"the whole can be no greater than the sum of its parts, and the defendant has failed to demonstrate anything approaching reversible error in the myriad of arguments offered to justify a new trial." Albanese, 102 Ill. 2d at 82-83, 464 N.E.2d 206.
Nor did any errors in the instant case justify a reversal of the jury's verdict.
Lastly, Johnston contends the court committed reversible error by not allowing further redirect in response to recross-examination. After the prosecution on recross-examination reiterated that Johnston did not help McLin or call an ambulance or police after the beating, Johnston wished to have another redirect to establish he did not know the extent of the victim's injuries.
The scope of redirect is within the sound discretion of the trial court, and its ruling will not be disturbed on review unless there has been clear abuse of discretion resulting in manifest prejudice to the defendant. ( People v. Crisp (1992), 242 Ill. App. 3d 652, 658, 609 N.E.2d 740, 182 Ill. Dec. 206.) We find that neither abuse of discretion nor manifest prejudice occurred in this instance.
The trial Judge was correct when he responded to Johnston's request by saying, "I think it is clear what he knew and what he did not know." Johnston testified that he remembered telling the state's attorney that he saw the victim get kicked to the ground and then get kicked by several people in a large group. In his statement, Johnston admitted that his friend had told him to start running because the victim was hurt badly and had passed out, and Johnston told Officer Epstein he had heard that a victim was unconscious. Finally, in cross-examination Johnston agreed that he had seen a group of more than five people beating McLin (Record 366). Thus, Johnston's contention that he could rehabilitate himself by testifying he did not know that McLin was hurt is simply not credible. Moreover, nothing unique was raised on recross-examination, as the cross-examination established that Johnston had both seen the beating and had not called the police or an ambulance after the incident (Record 366). It was not abuse of discretion for the trial court to conclude the jury had sufficient information on what Johnston knew as to the status of the victim, and that no new material on this subject was raised in recross-examination in any event.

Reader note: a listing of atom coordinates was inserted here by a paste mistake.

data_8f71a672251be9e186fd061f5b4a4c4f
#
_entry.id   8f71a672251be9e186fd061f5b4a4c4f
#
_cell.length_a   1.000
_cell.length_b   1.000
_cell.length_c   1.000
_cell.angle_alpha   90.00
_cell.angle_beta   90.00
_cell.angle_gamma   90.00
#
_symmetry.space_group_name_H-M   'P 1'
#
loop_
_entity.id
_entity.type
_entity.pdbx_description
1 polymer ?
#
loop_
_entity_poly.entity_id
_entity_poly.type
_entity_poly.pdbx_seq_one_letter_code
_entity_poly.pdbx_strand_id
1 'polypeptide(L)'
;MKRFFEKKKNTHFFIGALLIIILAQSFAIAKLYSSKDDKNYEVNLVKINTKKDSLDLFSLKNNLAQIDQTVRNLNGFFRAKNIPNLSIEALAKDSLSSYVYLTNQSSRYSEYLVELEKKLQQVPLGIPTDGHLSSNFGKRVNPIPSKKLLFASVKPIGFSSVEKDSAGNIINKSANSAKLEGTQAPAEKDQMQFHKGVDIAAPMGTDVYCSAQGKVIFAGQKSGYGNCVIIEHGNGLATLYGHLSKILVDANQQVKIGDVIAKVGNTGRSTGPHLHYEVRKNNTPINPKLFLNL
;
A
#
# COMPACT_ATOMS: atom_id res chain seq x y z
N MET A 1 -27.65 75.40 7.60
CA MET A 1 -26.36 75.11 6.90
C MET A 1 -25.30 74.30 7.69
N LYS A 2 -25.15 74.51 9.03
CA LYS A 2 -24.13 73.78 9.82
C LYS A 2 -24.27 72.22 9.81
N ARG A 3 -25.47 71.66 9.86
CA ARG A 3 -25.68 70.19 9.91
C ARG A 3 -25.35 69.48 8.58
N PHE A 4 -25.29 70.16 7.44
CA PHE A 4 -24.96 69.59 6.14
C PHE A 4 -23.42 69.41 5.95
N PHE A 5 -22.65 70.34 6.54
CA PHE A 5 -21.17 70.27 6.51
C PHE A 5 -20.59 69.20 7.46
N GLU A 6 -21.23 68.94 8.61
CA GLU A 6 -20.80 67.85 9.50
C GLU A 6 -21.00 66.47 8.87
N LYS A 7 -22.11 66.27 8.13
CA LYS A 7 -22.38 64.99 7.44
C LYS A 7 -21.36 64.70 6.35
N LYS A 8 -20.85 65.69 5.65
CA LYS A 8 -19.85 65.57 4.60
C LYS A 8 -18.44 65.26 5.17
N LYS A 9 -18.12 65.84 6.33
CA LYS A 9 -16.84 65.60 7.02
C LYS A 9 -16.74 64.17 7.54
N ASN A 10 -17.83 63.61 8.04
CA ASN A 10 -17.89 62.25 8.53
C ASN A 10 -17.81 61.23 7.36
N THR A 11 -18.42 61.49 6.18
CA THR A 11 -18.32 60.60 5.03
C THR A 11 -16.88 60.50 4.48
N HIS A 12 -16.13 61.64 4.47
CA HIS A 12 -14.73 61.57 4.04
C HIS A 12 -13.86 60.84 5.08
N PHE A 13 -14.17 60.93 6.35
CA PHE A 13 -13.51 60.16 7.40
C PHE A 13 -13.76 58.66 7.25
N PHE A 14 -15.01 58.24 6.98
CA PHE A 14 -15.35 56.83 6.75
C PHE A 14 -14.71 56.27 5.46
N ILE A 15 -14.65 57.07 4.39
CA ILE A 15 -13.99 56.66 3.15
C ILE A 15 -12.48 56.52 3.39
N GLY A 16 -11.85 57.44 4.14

For the foregoing reasons, we affirm.
MURRAY, P.J., and GORDON, J., concur.